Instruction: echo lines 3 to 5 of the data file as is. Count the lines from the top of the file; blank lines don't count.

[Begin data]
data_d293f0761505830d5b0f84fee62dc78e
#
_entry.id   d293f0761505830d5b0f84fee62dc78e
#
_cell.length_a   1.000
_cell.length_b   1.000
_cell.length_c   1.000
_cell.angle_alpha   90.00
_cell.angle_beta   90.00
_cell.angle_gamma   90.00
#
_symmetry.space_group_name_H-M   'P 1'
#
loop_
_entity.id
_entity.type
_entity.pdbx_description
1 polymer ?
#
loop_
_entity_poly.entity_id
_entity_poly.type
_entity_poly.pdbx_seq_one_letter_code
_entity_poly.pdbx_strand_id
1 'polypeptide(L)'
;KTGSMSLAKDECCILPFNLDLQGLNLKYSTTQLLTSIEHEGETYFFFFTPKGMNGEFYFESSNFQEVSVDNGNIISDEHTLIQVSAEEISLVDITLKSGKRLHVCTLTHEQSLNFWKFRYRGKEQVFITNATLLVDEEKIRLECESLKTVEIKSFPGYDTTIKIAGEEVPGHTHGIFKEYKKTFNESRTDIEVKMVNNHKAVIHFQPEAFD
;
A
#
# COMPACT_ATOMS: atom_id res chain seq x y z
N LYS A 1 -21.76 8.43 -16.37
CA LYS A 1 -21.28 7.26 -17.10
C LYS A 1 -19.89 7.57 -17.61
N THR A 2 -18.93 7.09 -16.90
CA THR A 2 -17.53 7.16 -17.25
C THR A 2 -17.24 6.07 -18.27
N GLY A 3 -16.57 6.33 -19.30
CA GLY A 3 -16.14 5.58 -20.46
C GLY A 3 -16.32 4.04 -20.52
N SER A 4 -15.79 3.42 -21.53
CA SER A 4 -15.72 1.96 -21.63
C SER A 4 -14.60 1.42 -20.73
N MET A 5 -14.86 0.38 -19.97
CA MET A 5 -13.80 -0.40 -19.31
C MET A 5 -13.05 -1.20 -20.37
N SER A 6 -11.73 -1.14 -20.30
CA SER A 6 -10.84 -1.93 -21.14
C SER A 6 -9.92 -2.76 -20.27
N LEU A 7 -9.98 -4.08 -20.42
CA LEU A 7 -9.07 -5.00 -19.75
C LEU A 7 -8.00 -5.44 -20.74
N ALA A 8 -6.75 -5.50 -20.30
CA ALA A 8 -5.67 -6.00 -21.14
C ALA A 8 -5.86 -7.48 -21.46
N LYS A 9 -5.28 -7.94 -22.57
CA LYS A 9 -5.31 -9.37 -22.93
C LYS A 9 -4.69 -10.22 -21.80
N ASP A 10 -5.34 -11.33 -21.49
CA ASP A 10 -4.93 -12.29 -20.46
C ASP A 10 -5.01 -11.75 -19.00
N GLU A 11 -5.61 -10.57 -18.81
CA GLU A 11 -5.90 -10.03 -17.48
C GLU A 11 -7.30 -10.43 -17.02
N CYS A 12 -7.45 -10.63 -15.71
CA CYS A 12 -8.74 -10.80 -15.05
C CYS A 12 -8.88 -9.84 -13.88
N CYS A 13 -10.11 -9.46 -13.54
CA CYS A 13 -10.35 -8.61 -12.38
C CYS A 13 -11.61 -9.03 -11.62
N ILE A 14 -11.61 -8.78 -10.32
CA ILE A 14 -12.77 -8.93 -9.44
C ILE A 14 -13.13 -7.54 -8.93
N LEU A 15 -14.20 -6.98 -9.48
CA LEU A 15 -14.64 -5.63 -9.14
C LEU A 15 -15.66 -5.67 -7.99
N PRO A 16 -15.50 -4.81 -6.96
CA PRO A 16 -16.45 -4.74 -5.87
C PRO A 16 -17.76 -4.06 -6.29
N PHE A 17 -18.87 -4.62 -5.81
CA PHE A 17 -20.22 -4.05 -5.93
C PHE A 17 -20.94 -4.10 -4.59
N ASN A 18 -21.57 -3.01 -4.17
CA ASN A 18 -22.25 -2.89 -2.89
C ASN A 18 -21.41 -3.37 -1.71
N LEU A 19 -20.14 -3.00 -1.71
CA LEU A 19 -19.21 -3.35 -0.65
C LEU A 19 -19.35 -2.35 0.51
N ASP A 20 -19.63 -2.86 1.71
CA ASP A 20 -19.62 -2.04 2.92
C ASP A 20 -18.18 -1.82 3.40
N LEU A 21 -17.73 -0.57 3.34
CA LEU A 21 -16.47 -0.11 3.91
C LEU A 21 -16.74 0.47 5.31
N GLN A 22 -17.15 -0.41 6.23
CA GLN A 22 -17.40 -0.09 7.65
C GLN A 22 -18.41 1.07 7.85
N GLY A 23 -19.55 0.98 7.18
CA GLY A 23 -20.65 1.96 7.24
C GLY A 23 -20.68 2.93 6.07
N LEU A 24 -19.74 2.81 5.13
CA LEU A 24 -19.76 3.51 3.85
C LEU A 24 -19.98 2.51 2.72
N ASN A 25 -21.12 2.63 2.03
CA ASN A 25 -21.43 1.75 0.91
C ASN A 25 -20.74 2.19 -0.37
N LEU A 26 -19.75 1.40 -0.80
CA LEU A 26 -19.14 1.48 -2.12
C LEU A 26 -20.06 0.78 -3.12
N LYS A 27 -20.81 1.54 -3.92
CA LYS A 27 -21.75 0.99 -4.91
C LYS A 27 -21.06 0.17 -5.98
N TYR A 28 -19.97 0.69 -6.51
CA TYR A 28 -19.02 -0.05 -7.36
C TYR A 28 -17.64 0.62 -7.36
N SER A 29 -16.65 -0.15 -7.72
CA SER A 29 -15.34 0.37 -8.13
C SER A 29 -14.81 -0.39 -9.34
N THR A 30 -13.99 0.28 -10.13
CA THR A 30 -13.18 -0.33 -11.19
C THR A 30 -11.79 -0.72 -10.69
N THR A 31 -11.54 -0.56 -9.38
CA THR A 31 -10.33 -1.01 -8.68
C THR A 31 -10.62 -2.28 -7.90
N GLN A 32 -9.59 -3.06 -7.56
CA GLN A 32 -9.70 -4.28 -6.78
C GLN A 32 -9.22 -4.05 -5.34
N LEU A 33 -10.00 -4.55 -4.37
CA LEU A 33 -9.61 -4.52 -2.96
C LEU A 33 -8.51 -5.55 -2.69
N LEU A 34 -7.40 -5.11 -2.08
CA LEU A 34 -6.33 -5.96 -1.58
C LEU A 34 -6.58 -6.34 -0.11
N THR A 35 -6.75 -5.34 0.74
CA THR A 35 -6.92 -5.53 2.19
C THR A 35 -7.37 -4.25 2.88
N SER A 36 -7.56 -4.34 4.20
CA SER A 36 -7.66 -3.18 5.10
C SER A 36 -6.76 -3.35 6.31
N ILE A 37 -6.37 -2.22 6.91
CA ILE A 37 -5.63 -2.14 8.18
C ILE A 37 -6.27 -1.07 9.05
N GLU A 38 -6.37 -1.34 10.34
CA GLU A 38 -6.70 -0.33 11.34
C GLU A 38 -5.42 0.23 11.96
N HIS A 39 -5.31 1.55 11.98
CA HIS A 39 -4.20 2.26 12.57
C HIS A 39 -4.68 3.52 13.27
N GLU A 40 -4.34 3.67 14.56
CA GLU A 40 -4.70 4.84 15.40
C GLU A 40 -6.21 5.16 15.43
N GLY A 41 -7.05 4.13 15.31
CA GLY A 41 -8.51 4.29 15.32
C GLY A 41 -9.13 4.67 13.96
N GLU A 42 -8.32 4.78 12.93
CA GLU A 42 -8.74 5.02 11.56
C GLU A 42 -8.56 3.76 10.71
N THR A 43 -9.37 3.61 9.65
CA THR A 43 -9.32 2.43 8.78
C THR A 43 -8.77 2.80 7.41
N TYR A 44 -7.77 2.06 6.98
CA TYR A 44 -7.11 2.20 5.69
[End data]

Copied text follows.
_entry.id   d293f0761505830d5b0f84fee62dc78e
#
_cell.length_a   1.000